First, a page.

Wednesday, May 27, 2009

Marines Target Al-Qaeda Camps In Afghanistan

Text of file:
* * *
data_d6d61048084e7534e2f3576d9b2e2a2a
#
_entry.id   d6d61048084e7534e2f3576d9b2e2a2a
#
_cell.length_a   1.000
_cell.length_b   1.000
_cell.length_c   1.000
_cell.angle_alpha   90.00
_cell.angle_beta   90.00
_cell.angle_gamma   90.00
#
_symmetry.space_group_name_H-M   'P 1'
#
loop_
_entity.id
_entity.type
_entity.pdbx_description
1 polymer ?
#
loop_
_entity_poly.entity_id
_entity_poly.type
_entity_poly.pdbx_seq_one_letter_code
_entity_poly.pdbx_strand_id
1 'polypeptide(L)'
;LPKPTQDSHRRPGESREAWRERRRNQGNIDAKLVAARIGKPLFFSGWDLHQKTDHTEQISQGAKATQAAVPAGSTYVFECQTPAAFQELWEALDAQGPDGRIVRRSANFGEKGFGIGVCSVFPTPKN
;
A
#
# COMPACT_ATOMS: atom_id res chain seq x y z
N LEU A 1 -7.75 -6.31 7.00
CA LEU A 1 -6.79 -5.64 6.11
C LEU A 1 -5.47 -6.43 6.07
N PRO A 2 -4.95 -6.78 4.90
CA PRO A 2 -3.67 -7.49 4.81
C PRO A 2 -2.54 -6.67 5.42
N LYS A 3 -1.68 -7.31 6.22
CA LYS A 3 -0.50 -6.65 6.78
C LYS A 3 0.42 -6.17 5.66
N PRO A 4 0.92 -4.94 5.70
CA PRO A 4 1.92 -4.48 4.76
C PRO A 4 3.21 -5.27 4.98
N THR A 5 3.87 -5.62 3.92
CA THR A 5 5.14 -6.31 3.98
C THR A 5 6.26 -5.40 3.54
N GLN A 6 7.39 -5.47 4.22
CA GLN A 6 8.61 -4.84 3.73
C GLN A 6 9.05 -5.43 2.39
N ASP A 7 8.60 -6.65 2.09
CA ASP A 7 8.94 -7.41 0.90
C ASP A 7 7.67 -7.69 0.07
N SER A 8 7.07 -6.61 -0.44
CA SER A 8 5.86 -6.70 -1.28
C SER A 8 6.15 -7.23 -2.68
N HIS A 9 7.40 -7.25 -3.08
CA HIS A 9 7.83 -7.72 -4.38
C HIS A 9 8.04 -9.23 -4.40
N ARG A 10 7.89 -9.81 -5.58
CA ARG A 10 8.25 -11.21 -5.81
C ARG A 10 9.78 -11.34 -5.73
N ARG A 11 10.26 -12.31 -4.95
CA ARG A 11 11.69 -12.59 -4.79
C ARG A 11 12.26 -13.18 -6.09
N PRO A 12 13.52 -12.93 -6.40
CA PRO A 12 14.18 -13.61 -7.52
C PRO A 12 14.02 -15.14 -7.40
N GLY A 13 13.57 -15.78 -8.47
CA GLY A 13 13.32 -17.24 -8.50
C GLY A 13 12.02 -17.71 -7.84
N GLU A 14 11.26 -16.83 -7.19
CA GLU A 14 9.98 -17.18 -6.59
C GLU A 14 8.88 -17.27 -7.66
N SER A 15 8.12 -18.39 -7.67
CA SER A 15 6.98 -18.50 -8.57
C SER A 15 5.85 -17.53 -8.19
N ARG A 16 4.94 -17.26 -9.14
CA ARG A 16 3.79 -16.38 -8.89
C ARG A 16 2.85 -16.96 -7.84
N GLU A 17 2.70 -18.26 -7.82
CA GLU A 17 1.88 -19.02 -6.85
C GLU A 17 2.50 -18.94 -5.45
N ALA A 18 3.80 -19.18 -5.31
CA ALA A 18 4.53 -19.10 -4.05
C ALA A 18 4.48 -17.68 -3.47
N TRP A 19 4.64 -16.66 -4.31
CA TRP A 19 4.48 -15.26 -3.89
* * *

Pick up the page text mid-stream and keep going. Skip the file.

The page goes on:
As Afghan and US forces complete an operation that targeted a Taliban stronghold in northern Helmand province, another area has been identified as a Taliban safe haven that hosts al Qaeda training camps. The Baghran district in northern Helmand hosts several camps run by al Qaeda's paramilitary Shadow Army, several military and civilian sources told The Long War Journal. Hundreds of Taliban and al Qaeda fighters have rotated through the Baghran camps. The Shadow Army, or the Lashkar al Zil, is al Qaeda's paramilitary force that closely operates with the Taliban and other jihadi groups in Afghanistan and Pakistan. The trained fighters are then sent to conduct operations against Afghan and Coalition forces in Uruzgan and Kandahar provinces. "Some relatively well-trained Talibs come out of these camps," an intelligence official said. "They are trained to operate in small units, and expertise on IED [improvised explosive devices or roadside bombs] and suicide attacks are passed on to some fighters." Some of the complex attacks in Kandahar and Uruzgan are thought to have been carried out by fighters trained at the Baghran camps, including the Feb. 2 suicide attack inside a training center for police reservists in the town of Tarin Kot in Uruzgan province. Twenty-one Afghan police were killed and seven more were wounded in the suicide attack. Baghran, the northernmost district in Helmand, is located in a remote and mountainous region, and serves as an ideal sanctuary for the Taliban and al Qaeda operating in southern Afghanistan. There are no Coalition forces present and the region is largely unpatrolled. The district was the scene of a major US airstrike in August 2007 that targeted what the US military called a "sizable meeting of senior Taliban commanders." Hundreds of Taliban fighters and leaders were said to be gathering in a village in Baghran to conduct a public execution of two "spies." Mullah Dadullah Mansour, at the time the military commander in the south, and Mullah Abdul Rahim, a senior commander in Helmand who operates from Pakistan, were both reportedly in attendance. Both leaders survived the strike. Locals claimed that more than 50 civilians were wounded but the US military maintained that only Taliban fighters were killed or wounded. The district of Nad Ali in Helmand also serves as a safe haven for the Taliban and al Qaeda and hosts camps for the Shadow Army.In that district, Afghan and Coalition forces recently completed a four-day operation in the village of Marja, which was described by the US military as a "key militant and criminal operations and narcotics hub in southern Afghanistan" and "a main command node." According to Quqnoos, an English-language Afghan news outlet, Marja has been under Taliban control for more than a year and a half. The military said more than 60 Taliban fighters were killed during the operation as the Taliban "mounted an ineffective and uncoordinated defense" of the village. No Afghan or US troops were reported killed during the fighting, and more than 223 tons of narcotics and 37 tons of materials used to make explosives were seized. Afghan and Coalition forces cordoned the town's main bazaar, where Taliban command and control centers and narcotics and bomb factories were located, and then called in airstrikes to destroy the buildings. US and Afghan military officers deemed the operation a major success. "The commandos thoroughly demolished a vital operational, logistical, and financial hub for the enemy and completed this mission victorious as the militants and criminals crawled away defeated and operationally-neutered," Ministry of Defense spokesperson Major General Mohammad Zahir Azimi said in a US military press release. But Afghan and US forces did not remain in Marja to deny the Taliban and al Qaeda the opportunity to reestablish control of the region, according to a report in Quqnoos. "The troops have left the area after the operation and the area is again under the control of the Taliban," said Daud Ahmadi, the spokesman for the governor of Helmand. A US military officer said the raid in Marja is the best that can be done at this time because too few forces are available to secure all of the territory in southern Afghanistan. "Until the additional troops are available, search and destroy operations like the one in Marja are the best we can do," the officer said. "The operation succeeded in its limited objective, and that command center needed to be taken out, but we won't make serious headway in the south until we can hold the ground in places like Marja."

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